A Fella from Fortune
I love spending time at the wharf. I thought that it would be interesting to get a life story from one of the fellas from Fortune, so I set up some time to talk. I asked Gib if he minded me recording the interview and he said it would be “Okay, as long as I ain’t got to hear mesself talk.”
I laughed and said he didn’t. “It’s just a personal project.”
Gib’s place was easy to find . Even though it was rather nondescript, it was like most of the others in the outport. It had a gigantic white flagpole with the Pink White and Green flag of native Newfoundland. Inside the house showed that he had been a prosperous fisher: the latest appliances graced the kitchen counters. I had been offered a mug up in the living room where the settee was covered in rich velour.
How long have you been fishing here?
“I’ve been fishing me whole life. I was about six the first time me da took me out. Me ma was some furious and said I couldn’t go til I was 12. So he taught me to fish from the stage right over there. It’s been rebuilt about 4 times since.”
What do you like about this community?
“Well, it’s the only community I know. It’s not the same community it was when I was a young lad, mind.”
“The harbour used to be filled with schooners. They were local, built right here by my grandfather and the boys of the harbour. Every spring they were fitted out to fish down the Labrador. The local merchants didn’t get paid their share of the catch until the fall when and if the schooner came back with it’s holds filled with salt cod. Do you understand me fine, Miss?”
I understand you just fine, Gib, and what I don’t understand, I’ll look up in my copy of “The Newfoundland Tongue”. I want to understand more about ‘relocation’. I have a keen interest in Newfoundland’s Intangible Cultural Heritage. Was your community affected by Joey Smallwood’s plan to resettle outports that were too expensive to build services to?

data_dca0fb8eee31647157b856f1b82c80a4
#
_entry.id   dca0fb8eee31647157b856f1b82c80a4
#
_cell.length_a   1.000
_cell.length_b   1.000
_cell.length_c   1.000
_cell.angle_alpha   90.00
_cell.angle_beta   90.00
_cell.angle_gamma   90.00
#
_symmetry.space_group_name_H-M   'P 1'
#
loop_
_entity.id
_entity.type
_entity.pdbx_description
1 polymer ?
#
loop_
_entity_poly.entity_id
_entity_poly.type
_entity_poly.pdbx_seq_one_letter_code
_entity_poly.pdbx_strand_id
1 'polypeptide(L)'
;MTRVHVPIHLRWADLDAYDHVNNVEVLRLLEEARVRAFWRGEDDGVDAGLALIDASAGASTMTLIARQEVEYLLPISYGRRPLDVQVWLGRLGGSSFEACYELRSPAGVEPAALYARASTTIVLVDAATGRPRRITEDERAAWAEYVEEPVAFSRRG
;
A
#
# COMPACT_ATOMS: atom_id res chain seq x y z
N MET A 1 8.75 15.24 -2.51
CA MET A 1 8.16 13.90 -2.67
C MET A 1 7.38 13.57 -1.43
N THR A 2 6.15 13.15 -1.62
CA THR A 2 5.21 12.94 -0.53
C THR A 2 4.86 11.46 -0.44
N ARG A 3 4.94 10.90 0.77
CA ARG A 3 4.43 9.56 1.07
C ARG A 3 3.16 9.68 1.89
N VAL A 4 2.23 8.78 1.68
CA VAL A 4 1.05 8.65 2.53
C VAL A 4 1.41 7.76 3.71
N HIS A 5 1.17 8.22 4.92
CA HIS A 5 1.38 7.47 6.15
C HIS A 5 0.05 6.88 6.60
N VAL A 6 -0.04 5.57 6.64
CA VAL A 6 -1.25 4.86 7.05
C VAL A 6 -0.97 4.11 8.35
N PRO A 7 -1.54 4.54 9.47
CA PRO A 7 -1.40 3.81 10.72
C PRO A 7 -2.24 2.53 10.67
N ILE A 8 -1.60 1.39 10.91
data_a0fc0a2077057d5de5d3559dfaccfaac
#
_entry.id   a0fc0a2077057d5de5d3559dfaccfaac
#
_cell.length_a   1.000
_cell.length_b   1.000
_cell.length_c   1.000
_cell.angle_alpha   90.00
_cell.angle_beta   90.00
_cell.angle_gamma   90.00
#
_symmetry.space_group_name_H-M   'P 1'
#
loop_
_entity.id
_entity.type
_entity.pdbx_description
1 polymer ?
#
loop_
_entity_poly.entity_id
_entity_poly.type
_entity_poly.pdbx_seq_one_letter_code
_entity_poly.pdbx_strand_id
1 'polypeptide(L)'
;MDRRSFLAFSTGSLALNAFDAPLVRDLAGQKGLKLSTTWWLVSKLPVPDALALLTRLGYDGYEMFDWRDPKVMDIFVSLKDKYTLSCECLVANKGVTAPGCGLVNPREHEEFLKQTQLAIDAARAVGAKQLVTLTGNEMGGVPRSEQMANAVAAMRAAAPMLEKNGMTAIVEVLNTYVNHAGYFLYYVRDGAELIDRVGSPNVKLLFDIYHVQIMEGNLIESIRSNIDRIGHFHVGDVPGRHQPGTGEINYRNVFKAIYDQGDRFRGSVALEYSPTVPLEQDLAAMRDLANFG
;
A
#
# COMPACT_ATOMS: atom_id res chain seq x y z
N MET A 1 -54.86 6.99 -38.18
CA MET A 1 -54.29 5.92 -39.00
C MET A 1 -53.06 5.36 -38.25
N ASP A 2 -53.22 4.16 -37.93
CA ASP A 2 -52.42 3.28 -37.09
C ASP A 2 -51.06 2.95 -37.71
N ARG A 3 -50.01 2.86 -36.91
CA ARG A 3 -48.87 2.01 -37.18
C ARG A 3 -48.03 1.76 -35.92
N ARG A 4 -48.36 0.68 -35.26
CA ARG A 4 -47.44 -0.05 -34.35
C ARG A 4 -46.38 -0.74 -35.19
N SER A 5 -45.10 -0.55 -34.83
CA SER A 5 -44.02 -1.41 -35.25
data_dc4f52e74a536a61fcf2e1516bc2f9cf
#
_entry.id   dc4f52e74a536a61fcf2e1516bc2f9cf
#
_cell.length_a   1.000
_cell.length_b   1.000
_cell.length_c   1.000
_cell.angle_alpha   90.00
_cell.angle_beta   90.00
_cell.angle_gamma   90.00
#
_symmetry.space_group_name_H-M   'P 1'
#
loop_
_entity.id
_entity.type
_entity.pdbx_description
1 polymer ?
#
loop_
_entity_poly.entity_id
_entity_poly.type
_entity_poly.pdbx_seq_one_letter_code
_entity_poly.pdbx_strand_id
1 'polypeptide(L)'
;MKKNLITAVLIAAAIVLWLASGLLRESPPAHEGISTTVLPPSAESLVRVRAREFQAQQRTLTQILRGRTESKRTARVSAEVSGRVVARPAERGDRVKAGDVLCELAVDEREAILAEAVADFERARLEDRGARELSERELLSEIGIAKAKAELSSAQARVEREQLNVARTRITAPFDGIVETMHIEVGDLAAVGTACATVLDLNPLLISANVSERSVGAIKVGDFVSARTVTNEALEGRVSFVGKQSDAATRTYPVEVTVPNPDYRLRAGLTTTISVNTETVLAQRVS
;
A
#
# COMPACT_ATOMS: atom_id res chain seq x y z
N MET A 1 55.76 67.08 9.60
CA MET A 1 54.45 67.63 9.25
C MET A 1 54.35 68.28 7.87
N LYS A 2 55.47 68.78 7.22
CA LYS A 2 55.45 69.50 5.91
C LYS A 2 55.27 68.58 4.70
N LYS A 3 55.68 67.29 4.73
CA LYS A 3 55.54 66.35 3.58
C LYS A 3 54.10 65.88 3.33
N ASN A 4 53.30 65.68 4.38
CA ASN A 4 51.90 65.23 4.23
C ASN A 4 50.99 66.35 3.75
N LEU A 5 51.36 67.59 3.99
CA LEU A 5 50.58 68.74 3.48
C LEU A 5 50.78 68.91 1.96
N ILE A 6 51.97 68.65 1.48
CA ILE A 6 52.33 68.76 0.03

“Yis, maid, that was some time ago, the sixties. You’ve done your homework. He wanted all residents to have access to government services, electricity, and health care. There were outports with ‘no great future’, Joey said. The plan was to move the people to more urban centers, but they were cheated out of their homes. Folks from Wild Bight, Snook’s Arm, Mouse Point and Indian Burying place all ended up here and we had to build new stages, more boardwalks, and storage sheds. A few of their saltbox homes were towed here from ‘round the bay but building their new homes was a distraction for the some of the fishers were losing fishing grounds to the longliners.
I had some specific questions I wanted answers to, so I made sure that he understood why I was asking.
I should have taken a camera to catch some of his crazy expressions. Gib was a great interview and there is definitely enough material for something more.
Plan for extra time because you never know where it’s going to go and what you are going to learn.